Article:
Saturday, May 27, 2017

Double Dan

I've been listening to a lot of Steely Dan lately.  In the rock era, there were few groups (okay, they're really a duo) who had such sophisticated songwriting.  In fact, there's a lot of Dan hatred out there, and I think it may be because people like their rock basic and powerful.  So do I--when it gets too arty, it can lose its essence.  But when it's smart, and fun, why complain?

For most of the 70s the band released an album a year, and, with the occasional successful single, sold well.  They started out more pop-rock, and as they went along they verged into a more jazzy feel.  The new sound produced Aja, their biggest album, but I can't say it was a positive development.  It led to Gaucho, the last original album in their early run, which is where I get off the Dan train.

But listening to something like their second album, Countdown To Ecstasy (their worst-selling, probably because there was no single), it's just one great song after another. Even the lesser-known material still brings pleasure.


Anonymous Lawrence King said...

Some bands hit a peak, where their best albums are all clumped together. (Yes did that.)

But Steely Dan's best are #2 (Countdown to Ecstasy), #4 (Katy Lied), #5 (Royal Scam). I'd put Aja higher than you, because of the title song and "Deaon Blues" (a song so good that being endlessly overplayed hasn't ruined it).

Gaucho is overrated, as I think you indicated ("got off the train" after it, or because of it?). It has the excellent "Babylon Sisters" and the very good "Third World Man". But as you pointed out, every single track on Countdown is stellar, so two great tracks is a letdown.

Steely Dan has been endlessly touring for many years now. They have a variety of shows, so they can play several nights in a row and get repeat crowds. Or you can choose your favorite, since they advertise each show's format in advance: "Monday we will play all of Aja and Royal Scam, Tuesday we will play our earlier stuff," etc. A few years ago they did six nights in a row in New York, and one of the six shows was dedicated to their forgotten albums from 2000 and 2003!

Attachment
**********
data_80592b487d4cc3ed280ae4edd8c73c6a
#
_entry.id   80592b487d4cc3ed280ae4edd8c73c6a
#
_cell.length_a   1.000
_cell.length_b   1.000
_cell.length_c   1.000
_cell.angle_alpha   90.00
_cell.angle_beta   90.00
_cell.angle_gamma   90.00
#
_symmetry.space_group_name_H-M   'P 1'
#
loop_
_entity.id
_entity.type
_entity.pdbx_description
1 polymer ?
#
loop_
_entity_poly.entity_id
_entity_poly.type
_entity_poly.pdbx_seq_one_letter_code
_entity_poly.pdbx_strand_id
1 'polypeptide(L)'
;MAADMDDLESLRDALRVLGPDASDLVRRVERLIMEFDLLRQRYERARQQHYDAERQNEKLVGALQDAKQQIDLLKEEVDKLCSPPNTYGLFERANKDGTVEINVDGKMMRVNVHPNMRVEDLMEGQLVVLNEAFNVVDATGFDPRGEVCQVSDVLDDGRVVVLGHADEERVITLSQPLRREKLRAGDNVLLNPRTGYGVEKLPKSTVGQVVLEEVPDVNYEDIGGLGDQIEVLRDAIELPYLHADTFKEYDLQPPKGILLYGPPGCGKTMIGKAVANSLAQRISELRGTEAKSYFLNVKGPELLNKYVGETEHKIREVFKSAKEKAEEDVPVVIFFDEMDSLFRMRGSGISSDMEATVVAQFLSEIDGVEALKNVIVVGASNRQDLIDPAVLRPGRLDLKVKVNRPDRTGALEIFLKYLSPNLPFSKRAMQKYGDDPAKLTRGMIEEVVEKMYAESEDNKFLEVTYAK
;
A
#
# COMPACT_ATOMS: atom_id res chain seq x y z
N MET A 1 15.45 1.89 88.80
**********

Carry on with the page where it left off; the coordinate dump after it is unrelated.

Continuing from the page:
9:13 PM, May 27, 2017  
Anonymous Lawrence King said...

Why do I have to prove that I'm not a robot every time I post a comment? Had I been a robot, I would have asserted that Gaucho was their best album.

9:14 PM, May 27, 2017  
Blogger LAGuy said...

I like all six of Steely Dan's 1970s albums, but I'd probably take the first three over the next three.

Gaucho, their seventh, has its moments, but is only so-so. They didn't make another for twenty years. Maybe they knew they'd peaked.

Of their solo stuff, the best is easily Donald Fagen's Nightfly. I'd take it over Gaucho.

11:10 PM, May 27, 2017  
Anonymous Lawrence King said...

Interesting. I consider #3 (Pretzel Logic) to be very weak, yet it's in the midst of what I consider their best run, as I noted above.

The first album has a few classic tracks (which have been overplayed endlessly), but the rest didn't impress me. "Dirty Work" is a song I knew well for decades without realizing it was by Steely Dan, as it sounds nothing like their other stuff.

I admit that the later songs on Royal Scam are weak, but the first three tracks are among their best.

(I just noticed that I use "song" and "track" interchageably. CD are now in my blood, I guess. "Track" is a CD word; the LP equivalent is "cut.")

11:15 PM, May 27, 2017  
Blogger New England Guy said...

I have a hard time using the "best" in reference to Steely Dan (or Yes but I did like their foray into videos with "Owner of a Lonely Heart"). Always sounded like the music of people who had given up on being young.

2:48 PM, May 28, 2017  
Anonymous Anonymous said...

How can it be music for old people when all Steely Dan's best stuff was done when they were in their twenties?

5:11 PM, May 28, 2017  
Blogger New England Guy said...

They got old young

4:49 PM, May 29, 2017  

Post a Comment

<< Home

web page hit counter